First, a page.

Having a strong understanding of fundamentals helps you look at your work with a more logical eye: do things look objectively correct, and if not what should I adjust? Brushing up on anatomy, lighting, perspective, etc. usually helps a lot and helps with improvement overall. Fundamentals are your power source as an artist! I keep some cheap anatomical models off of amazon on my desk (plastic skull and mini skeleton) for reference and have some domestika courses purchased that I can review when I feel I need it. Doing some quick studies of images that show off fundamentals you're interested in helps, or for anatomy it helps a lot to study the different muscles and bones in the body.

    The above comment from JCML is also great! Having a cozy work environment can help a ton. I like some natural light, a scented candle, a blanket, and some music while I work. Drawing is a good time to get in-tune with yourself and your work environment is important. Take time to get to know yourself and observe what helps you work and what interferes with your creative process. Everyone-even professionals-have bad days, and one very useful skill as an artist is recognizing that you are under-performing and figuring out how to get back into the flow of things. You're already halfway there!

    Hope this helps at least a little bit!

    #27755

    Lot's of great advice above this. Especially in regards to getting back to fundamentals.

    I find that the most important part of drawing is the voice that I use to talk to myself while drawing. Therefore, as others suggest, warming up with some fast gesture drawing is a great way to get started because...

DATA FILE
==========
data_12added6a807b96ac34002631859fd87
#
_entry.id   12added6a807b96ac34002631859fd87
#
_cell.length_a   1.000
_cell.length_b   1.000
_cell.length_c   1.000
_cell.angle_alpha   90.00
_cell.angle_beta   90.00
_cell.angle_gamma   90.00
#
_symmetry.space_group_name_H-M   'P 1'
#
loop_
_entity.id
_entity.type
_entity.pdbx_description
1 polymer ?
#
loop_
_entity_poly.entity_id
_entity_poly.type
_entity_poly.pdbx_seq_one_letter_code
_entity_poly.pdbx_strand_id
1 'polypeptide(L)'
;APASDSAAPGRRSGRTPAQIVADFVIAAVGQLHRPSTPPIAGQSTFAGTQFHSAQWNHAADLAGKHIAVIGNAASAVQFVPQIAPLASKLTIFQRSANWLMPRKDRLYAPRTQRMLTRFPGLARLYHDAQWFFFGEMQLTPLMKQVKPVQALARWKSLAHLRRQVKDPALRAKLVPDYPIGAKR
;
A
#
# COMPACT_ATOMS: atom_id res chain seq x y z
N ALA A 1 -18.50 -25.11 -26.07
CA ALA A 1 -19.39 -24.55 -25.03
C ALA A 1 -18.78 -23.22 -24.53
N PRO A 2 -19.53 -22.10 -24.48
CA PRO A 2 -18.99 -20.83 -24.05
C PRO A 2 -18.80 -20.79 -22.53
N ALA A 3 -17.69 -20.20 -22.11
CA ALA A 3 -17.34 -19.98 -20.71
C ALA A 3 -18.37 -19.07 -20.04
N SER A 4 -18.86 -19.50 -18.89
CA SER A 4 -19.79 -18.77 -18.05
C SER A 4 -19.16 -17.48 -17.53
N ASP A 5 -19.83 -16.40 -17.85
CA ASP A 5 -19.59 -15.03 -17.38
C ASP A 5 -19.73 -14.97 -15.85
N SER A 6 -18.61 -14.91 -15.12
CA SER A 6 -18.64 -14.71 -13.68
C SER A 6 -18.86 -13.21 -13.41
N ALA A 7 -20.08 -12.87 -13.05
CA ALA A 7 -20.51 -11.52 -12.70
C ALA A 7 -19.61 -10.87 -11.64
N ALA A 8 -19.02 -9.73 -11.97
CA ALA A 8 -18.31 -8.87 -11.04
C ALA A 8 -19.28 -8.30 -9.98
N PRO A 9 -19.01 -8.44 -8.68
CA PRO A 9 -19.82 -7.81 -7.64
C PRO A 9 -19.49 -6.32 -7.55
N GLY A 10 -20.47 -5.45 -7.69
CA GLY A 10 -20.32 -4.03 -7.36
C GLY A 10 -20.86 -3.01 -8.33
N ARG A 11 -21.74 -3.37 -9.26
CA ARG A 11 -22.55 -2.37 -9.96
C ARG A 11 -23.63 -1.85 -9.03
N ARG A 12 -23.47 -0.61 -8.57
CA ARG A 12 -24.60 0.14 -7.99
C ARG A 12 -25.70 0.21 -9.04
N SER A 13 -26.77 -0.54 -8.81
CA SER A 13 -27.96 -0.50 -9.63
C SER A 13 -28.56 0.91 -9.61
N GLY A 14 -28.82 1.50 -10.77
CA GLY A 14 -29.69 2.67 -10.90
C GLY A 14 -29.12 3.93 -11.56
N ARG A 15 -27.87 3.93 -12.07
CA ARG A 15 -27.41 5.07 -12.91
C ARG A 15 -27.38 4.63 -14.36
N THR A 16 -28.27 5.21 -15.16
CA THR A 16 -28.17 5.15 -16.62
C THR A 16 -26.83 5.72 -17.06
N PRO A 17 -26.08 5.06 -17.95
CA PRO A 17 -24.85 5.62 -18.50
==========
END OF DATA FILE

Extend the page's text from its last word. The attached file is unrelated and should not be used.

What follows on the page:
a) you don't have time to think anything other than constructive questions like "is the elbow overlapping the knee? is the head horizontally aligned with the hand?" and then answer these questions with your drawing and...

    b) it's not a finished drawing, it's just practice. Baseball players don't get to "keep" the homerun they got during practice. It's all building up to the big game and getting your brain aligned with your body to make the play when it's needed. And the play is all about how you speak to yourself while drawing.

    Drawing is as much about seeing, whether in reference or in your own mind, as it is about the act of drawing itself. Thoughts like "I'm bad at drawing. Everyone else is better than me at drawing. This drawing is the worst drawing I've ever done. Am I suddenly bad at drawing for no reason?" are like walls in front of your eyes. They stop the process completely. The statements are subjective and yet absolute, the questions are not objectively answerable. Ask yourself questions that are related to what you are wishing to translate into art. Ask yourself questions that are objectively answerable. Answer those questions with the drawing.

    Another factor that frequently occurs as you learn to draw better is that your idea of "better" changes. As your skill increases you hardly notice that the bar of quality increases with it. There is usually only a brief window where you are drawing objectively better and also subjectively better. These two are always in a race. You can get frustrated when you hit the point where your taste gets ahead of your skill, or you can rejoice in the fact that you now have somewhere new to get to. As Snump said, when you're here "you're already halfway there!"

    And on that note, when you practice drawing try to have a clear goal in mind. I recommend looking into Sycra Yasin's videos regarding his ideas on Iterative Drawing. Decide something you want to work on, for instance today I am working on simplifying poses. I find some pose I like and then I just draw it over and over from scratch. I'm not trying to create a finished drawing. I'm trying to practice the movement, and in so doing I find that around the 5th repitition I gain a new understanding of the pose because I see where I am slowing down and getting stuck over and over.

    Good work!